Social Welfare

Myanmar has made progress in poverty reduction and stabilization of HIV/AIDS in the general population.

Currently poverty is at an estimated 26% of the population and runs twice as high in rural areas where 70% of the population resides. Remote border areas and emerging conflict areas are particularly vulnerable. Good performance in recent years due to economic reforms and development partners has encouraged the reduction of poverty from 26% in 2010 to the projected 16% by 2015.


Access to electricity is limited to approximately 26% of the population. Firewood remains a source of energy for the bulk of the population.

In addition, Myanmar has done well to level the HIV/AIDS epidemic amoung the general population (15-49 years old) to below 1 percent. In addition, since 2007, Myanmar has achieved the goal of a 50% reduction in malaria morbidity and mortality. The TB incidence rate has declined since 1995 and the target of halving TB mortality compared with 1990 levels was met in 2010. The TB-related Millennium Development Goals are likely to be achieved by 2015.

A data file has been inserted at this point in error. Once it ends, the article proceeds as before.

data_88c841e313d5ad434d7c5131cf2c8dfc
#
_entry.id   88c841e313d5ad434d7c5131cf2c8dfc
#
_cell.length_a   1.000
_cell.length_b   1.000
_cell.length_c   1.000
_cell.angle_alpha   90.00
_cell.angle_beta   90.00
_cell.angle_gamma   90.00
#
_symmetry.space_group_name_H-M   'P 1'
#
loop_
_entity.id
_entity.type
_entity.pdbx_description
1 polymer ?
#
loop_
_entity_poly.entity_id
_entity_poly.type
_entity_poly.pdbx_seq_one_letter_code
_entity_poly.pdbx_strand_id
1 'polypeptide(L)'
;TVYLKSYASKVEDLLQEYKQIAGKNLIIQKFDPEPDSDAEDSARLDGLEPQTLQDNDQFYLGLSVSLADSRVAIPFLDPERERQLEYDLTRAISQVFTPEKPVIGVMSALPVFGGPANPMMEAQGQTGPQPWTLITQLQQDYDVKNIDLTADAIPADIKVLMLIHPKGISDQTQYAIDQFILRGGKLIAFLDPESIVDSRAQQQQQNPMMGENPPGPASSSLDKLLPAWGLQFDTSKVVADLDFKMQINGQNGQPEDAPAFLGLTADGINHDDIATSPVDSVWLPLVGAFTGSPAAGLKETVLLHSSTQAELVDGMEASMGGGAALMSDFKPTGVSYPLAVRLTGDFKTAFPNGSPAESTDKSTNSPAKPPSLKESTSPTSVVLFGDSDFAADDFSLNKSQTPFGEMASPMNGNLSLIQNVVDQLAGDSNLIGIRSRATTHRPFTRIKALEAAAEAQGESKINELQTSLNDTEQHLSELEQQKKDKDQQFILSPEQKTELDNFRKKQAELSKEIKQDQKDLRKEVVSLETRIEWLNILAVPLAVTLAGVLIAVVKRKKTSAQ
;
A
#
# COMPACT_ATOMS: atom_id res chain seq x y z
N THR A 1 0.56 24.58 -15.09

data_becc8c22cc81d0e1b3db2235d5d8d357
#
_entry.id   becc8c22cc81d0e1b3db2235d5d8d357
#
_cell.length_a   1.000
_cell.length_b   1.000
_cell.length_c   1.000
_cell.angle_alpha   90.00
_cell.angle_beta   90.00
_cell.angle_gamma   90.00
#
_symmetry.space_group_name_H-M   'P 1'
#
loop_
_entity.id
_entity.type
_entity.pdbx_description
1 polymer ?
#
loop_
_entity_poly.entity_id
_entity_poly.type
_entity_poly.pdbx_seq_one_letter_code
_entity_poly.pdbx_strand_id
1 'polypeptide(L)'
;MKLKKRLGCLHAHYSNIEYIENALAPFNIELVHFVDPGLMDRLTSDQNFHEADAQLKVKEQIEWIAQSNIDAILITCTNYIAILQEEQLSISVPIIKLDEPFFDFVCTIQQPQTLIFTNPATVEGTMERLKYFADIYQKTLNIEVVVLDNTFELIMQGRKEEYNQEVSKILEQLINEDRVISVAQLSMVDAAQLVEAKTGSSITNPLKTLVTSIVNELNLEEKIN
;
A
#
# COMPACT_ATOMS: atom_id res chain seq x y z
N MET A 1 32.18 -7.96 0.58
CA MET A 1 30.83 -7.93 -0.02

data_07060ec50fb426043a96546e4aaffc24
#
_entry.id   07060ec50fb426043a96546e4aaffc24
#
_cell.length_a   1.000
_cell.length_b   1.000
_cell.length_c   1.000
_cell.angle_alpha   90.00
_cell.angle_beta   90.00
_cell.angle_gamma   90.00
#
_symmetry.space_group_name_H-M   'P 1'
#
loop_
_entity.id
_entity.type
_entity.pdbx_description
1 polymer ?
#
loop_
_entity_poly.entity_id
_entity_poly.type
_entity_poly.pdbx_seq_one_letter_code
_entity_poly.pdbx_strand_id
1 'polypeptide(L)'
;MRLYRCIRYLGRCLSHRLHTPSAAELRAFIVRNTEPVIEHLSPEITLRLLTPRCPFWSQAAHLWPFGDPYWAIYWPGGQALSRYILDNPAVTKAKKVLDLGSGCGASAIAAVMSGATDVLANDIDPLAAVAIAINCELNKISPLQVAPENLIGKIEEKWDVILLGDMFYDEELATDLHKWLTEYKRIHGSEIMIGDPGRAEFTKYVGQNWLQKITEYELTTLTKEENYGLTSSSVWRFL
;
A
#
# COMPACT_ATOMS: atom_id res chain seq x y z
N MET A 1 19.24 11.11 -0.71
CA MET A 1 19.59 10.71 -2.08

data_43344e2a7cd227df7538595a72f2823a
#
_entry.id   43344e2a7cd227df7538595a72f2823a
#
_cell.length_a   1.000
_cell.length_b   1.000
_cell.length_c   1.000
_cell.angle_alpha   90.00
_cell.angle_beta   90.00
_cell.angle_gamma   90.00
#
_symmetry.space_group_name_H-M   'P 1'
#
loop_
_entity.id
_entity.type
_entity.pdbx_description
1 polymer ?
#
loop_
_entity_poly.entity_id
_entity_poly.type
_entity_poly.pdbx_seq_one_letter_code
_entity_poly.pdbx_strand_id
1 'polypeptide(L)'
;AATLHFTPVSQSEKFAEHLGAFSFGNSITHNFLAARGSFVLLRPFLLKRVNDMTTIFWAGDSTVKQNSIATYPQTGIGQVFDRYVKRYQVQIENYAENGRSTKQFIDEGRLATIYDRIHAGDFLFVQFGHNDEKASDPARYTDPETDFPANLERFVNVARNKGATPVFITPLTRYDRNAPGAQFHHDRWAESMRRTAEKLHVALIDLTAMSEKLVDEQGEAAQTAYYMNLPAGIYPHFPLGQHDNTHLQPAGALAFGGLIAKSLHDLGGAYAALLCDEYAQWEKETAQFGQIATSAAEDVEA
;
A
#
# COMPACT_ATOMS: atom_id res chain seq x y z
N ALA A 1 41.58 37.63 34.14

Myanmar is susceptible to climate change and extreme weather. Women and children are particularly vulnerable which local communities are still unprepared.

Most social indicators are very low. For example, 32 percent of children under five suffer from malnutrition. Limited access to and the poor state of infrastructure are major impediments to providing basic health and education services and for economic development. Almost half the roads are not passable during the monsoon season.Telecommunications and Internet access is also very limited. About 73 percent of the population lacks access to electricity, and the consumption of electricity is one of the lowest in the world – 20 times less than the world average. Existing power infrastructure can only meet about half of the current demand, resulting in frequent blackouts and rationing of the electricity supply. Access to drinking water is also limited in many areas.